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Reviewed 26 January 2009

New business toolkit launched to help in fight against counterfeiting and piracy

A new best practice toolkit which gives businesses practical advice on how they can better protect themselves from the dangers of fake goods entering business supply chains was launched today by David Lammy, Minister for Intellectual Property.

Developments in technology and communications have led to increases in intellectual property (IP) crime (counterfeiting and piracy) over the past decade, around $200billion per year, creating one of the biggest problems for businesses of all kinds around the world.

The Supply Chain Toolkit has been produced by the Intellectual Property Office’s IP Crime Group. It includes a step by step approach on what action should be taken if counterfeits are found within the supply chain and guidance on how to strengthen and protect IP assets.

David Lammy, Minister of State for Intellectual Property said:

"IP crime is a serious global issue with tens of billions of pounds worth of counterfeit goods seized across national borders each year.

"With recent research finding that nearly a quarter of all small and medium-sized enterprises were affected by counterfeiting, this toolkit offers practical advice to businesses to help them better protect themselves from IP crime, especially during these already challenging times."

IP crime has spread from small industries producing poor-quality, counterfeit fashion accessories and goods to massive manufacturing plants that can produce cheap copies of everything from electrical appliances to medicines. Often these cheap copies can be very dangerous.

The Rogers Review of National enforcement priorities for local authority regulatory services (2007) stated that intellectual property crime is worth £1.3 billion in the UK with £900 million of this flowing to organised crime.

Many businesses rely on goods received through supply chains, often from many different suppliers, and are therefore at risk from counterfeiting and piracy unless effective systems and agreements are put in place to tackle this problem.

Ron Gainsford, Chief Executive of the Trading Standards Institute commented:

"TSI is in the unique position of being both an SME and the body representing UK trading standards professionals. We see the real harm done by IP crime both as a creative and equitable business but also through the front line eyes of our members. The Supply Chain Toolkit is an excellent initiative in helping businesses be aware of and combat the risk of piracy. SMEs face genuine challenges at this time of economic stress and the toolkit is of real and timely support."

Roger Rogowski of the UK Electronics Alliance said:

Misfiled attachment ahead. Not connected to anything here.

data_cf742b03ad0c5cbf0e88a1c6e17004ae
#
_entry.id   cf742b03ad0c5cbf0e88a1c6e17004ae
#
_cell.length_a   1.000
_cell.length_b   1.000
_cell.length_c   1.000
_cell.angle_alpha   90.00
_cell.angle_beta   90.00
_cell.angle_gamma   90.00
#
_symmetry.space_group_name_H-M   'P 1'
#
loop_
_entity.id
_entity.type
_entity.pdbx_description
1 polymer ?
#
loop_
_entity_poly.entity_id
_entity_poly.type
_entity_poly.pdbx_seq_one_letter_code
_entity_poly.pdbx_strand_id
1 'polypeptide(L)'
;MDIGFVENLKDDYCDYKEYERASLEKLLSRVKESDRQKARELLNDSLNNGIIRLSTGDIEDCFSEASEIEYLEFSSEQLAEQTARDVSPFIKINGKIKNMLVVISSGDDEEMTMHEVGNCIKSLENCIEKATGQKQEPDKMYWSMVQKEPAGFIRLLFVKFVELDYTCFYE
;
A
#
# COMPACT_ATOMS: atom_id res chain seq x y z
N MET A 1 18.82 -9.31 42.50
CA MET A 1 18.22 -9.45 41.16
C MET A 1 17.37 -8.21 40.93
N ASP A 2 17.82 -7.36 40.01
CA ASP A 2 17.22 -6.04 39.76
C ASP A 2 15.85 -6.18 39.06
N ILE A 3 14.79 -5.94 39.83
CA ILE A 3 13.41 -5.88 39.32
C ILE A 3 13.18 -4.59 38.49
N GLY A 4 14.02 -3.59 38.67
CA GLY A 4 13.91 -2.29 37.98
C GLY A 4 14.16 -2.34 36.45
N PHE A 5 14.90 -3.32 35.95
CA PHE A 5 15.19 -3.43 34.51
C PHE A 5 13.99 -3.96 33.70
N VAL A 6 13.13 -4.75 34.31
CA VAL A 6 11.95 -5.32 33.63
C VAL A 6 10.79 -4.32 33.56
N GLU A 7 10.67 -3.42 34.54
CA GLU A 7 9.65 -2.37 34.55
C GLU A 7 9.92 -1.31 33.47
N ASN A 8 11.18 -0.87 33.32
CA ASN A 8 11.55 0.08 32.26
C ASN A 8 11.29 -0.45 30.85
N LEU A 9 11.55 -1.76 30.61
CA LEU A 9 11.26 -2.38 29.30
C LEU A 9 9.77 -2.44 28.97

"Counterfeit electronic components are entering the UK market in huge numbers, costing the economy an estimated £1bn a year. However, the consequences of system down-time or even critical system failure resulting from the use of counterfeit components in safety critical applications, such as public transport systems, are potentially catastrophic. This toolkit will greatly assist our industry in highlighting the importance of having systems in place to tackle this growing problem effectively."

Mike Cherry, Home Affairs Chairman, Federation of Small Businesses said:

"The FSB is pleased that the Intellectual Property Office is highlighting the issue of IP Crime with guidelines to help businesses, particularly during these difficult economic times when costs are tight and the potential impact could be huge."

Aisling Burnand, Chief Executive of the BioIndustry Association (BIA) said:

"Any organisation relying on IP to protect its business should be mindful of the potential threats posed by counterfeiting. These risks can be reduced and the possibility of taking effective action can be enhanced by putting in place appropriate procedures and agreements as highlighted by the IP Crime Group's Supply Chain Toolkit".

Notes to editors

  • The Intellectual Property Office is within the Department for Innovation, Universities and Skills and responsible for the national framework of Intellectual Property rights, comprising patents, designs, trade marks and copyright.
  • Its role is to help manage an IP system that encourages innovation and creativity, balances the needs of consumers and users, promotes strong and competitive markets and is the foundation of the knowledge based economy.
  • It operates in a national and an international environment and its work is governed by national and international law, including various international treaties relating to IP to which the United Kingdom is a party.
  • The UK IP Crime Strategy was launched in 2004 which sought to provide a collaborative approach in the fight against IP crime. A key part of the strategy was the creation of an IP Crime Group - bringing together, for the first time, Government, enforcement agencies and industry to coordinate activity. Part of the Group’s role is to identify key IP crime issues, raise awareness and disseminate best practice.
  • The toolkit PDF document(467Kb) can be viewed on the Intellectual Property web site.
  • US$200 billion cited in ‘The economic impact of counterfeiting and piracy’, Organisation for Economic Co-operation and Development (OECD), 2007.
  • Technopolis (an innovative policy consultancy) found in research that 23% of small-medium enterprises (SMEs) considered their business was significantly affected by counterfeiting.
  • For enquiries about the Intellectual Property Office press or media activities please contact James Thomson on +44(0)20 7596 6547 or Dave Hopkins on +44(0)1633 814041.
Date of release: 26 January 2009